Linda, I have a feeling you’re already providing your grandchildren with memories. It’s the things you do naturally that they’ll remember the most. If you want to bake them a treat, though, maybe get them involved with it. They can roll out the dough or use the cookie cutters, or sprinkle on the colored sugar decorations. Something that connects them to it and to you. And then years from now, when they make your recipe, they’ll involve their kids and their grandkids in the process. A new tradition. 🙂
Good idea. I always plan to bake cookies but either there are too many people needing to be fed or the grandkids are out enjoying the outdoors. Ah but maybe we could do an outdoor tea party. There’s an idea.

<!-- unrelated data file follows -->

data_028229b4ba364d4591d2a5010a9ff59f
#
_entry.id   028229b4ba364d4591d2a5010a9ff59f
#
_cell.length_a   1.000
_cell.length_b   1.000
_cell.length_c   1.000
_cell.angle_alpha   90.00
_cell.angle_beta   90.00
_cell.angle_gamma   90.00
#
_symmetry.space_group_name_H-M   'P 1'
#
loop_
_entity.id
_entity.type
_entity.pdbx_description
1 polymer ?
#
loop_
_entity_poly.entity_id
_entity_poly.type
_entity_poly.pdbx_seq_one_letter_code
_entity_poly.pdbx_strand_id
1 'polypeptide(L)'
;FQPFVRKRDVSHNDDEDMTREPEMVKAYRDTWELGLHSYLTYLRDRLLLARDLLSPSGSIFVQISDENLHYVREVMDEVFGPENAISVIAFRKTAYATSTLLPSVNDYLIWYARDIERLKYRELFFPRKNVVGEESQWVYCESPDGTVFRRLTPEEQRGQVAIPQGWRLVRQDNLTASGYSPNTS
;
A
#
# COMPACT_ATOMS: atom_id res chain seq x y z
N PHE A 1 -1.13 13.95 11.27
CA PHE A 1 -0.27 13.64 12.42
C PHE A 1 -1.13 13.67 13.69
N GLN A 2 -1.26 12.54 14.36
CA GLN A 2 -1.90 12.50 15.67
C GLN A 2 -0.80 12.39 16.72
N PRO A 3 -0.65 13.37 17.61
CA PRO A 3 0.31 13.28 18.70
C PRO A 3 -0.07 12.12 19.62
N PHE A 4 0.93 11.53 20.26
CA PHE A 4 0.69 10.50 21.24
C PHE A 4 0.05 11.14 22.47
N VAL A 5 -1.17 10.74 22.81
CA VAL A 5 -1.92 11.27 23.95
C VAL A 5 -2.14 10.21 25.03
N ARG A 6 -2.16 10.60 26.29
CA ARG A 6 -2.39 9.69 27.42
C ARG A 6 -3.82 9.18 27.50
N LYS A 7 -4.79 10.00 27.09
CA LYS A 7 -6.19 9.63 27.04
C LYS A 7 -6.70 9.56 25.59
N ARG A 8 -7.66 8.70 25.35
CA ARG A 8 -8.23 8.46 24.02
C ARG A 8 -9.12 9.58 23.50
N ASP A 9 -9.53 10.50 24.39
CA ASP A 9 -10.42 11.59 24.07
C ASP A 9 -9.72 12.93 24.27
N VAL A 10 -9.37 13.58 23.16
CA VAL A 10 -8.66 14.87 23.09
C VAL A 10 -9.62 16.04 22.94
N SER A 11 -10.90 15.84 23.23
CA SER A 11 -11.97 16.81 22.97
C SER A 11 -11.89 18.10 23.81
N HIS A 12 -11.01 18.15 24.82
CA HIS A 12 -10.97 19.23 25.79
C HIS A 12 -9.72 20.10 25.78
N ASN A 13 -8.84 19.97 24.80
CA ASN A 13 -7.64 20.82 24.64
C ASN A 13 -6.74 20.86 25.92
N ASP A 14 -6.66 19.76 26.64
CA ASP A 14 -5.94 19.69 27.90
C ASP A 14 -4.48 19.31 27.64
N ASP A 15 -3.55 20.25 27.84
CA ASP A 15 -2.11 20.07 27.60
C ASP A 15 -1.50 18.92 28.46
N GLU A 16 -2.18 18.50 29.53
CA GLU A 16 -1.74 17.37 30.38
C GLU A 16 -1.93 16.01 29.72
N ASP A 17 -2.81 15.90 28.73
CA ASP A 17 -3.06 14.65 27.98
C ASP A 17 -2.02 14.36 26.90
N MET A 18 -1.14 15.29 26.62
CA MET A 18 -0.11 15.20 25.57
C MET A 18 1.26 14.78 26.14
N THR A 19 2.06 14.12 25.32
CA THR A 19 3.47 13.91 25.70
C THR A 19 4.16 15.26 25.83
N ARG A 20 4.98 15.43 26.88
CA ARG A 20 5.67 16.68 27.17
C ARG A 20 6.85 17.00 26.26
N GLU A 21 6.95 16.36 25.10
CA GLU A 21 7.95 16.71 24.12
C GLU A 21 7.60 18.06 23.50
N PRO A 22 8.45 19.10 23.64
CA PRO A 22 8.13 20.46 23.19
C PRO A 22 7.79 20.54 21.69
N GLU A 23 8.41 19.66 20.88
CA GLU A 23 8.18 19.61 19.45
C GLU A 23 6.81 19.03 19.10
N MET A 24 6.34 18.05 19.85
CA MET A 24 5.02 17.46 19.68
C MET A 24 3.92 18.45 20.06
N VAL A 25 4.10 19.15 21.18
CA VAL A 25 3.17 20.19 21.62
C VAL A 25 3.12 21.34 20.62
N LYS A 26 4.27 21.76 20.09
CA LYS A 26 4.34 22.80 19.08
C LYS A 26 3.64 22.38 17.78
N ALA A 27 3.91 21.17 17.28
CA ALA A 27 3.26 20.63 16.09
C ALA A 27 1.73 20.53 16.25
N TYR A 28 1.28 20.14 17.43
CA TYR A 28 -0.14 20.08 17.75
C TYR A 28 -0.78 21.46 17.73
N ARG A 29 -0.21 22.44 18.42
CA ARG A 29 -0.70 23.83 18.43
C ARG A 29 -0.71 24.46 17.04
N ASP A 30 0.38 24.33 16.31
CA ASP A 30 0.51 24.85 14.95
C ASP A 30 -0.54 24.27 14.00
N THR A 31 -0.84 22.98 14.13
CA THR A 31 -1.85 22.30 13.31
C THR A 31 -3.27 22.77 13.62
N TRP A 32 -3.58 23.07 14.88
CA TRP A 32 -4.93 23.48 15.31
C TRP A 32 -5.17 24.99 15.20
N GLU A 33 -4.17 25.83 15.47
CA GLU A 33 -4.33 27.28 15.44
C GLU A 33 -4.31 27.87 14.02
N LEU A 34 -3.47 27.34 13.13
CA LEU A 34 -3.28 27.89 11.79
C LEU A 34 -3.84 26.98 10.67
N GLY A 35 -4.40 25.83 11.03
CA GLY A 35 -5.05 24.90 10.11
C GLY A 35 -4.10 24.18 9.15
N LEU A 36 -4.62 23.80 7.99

Debbie – what an evocative post. I, too, had a special bond with my grandmother (she was Grammie to me). We were so tight even when I was a teenager — my aunt once said to my mother, “it’s not right. She should have friends her own age.” My grammie hiked up mountains in 2-inch heel pumps, adored camping, loved to tell stories, and loved all her grandchildren fiercely and without hesitation or reservation. She delighted in us – and her own children stood by and said “who is this woman? she was never like that, with us!” Grammie made simple scrambled eggs that I have never been able to duplicate. Fluffy, moist, and with a flavor that is now forever silenced. I wish I had met your grandmother. She sounds a lot like mine.
Thank you, Jenna. Your grandmother sounds like a delight. I hope one day you find the secret flavor that belonged to her and are able to pass it on to your family.
The feeling of loss doesn’t go away but is, I think, enhanced by the flow of memories and moments we had with those we love. That flow is warm and comforting at a time when we most need to feel those very things.
I think you’re like me in that we will never forget our grandmothers.